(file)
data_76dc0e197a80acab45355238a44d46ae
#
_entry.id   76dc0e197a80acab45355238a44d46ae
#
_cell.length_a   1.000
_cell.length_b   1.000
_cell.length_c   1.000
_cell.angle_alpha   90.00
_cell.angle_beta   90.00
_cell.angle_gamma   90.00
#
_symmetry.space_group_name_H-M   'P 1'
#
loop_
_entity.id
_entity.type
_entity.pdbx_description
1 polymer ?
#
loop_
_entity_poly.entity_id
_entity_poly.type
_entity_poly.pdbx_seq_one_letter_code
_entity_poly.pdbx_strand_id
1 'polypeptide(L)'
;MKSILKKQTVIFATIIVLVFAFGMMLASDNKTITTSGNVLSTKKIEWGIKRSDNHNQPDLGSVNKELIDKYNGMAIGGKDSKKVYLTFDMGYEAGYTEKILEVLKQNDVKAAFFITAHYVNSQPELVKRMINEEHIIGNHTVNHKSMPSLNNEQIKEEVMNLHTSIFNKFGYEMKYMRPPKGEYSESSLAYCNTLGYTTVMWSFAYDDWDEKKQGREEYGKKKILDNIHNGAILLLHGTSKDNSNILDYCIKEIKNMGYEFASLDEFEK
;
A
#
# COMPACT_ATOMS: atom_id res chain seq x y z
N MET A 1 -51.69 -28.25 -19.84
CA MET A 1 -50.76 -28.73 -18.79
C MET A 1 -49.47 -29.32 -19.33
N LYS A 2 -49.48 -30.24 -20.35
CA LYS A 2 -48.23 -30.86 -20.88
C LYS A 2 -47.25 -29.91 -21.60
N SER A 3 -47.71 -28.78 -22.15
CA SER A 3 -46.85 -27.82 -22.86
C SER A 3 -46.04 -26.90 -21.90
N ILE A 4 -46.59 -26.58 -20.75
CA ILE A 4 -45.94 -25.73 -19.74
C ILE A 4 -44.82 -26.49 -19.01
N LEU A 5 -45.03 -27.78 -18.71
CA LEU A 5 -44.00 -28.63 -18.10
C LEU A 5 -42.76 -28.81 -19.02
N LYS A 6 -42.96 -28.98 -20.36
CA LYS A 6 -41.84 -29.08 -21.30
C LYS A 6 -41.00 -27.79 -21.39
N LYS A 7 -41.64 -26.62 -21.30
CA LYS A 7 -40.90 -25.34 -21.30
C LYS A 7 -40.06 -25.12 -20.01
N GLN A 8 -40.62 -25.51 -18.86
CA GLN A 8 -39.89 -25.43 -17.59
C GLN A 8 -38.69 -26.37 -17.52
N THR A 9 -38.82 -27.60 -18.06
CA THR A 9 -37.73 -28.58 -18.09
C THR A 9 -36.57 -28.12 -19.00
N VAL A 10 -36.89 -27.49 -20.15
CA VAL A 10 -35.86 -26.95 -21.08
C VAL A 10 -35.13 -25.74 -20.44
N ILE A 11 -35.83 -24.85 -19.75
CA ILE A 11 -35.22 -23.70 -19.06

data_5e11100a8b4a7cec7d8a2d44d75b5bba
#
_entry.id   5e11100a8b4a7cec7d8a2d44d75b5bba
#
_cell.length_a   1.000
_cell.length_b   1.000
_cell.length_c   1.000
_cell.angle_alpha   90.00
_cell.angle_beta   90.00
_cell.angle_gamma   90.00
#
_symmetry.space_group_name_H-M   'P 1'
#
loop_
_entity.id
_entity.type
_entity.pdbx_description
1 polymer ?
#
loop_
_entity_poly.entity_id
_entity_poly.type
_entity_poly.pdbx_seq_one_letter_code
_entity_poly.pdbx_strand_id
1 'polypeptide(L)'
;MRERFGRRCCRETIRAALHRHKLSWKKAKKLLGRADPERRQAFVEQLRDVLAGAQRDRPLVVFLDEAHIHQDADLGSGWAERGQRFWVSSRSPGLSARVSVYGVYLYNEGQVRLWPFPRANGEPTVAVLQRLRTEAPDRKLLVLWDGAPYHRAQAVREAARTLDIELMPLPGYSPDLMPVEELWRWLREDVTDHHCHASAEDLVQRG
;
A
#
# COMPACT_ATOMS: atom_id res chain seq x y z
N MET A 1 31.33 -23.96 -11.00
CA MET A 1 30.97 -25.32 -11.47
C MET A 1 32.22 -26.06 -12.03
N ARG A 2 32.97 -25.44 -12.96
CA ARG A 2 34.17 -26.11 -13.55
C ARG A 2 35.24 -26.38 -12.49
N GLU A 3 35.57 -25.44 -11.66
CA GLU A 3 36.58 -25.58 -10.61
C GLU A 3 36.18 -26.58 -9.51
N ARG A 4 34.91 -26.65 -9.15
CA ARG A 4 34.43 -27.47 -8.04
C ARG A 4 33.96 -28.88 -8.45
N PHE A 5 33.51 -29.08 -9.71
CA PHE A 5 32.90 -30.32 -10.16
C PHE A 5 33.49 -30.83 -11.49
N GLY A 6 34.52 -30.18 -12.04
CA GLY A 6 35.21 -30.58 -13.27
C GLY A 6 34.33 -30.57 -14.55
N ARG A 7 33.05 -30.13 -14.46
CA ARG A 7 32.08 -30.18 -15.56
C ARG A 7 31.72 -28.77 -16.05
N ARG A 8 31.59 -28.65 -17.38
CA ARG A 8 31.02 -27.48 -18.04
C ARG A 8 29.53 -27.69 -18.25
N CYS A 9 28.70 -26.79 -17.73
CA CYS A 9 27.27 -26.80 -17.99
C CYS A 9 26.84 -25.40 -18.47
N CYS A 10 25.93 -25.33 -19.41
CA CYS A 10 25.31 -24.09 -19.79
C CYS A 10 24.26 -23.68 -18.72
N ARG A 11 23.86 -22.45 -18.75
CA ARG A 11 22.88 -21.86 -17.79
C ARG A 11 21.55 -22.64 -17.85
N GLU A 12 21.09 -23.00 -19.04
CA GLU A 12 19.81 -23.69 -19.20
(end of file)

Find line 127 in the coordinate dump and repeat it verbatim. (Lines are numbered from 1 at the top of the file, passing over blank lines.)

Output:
CA GLU A 12 19.81 -23.69 -19.20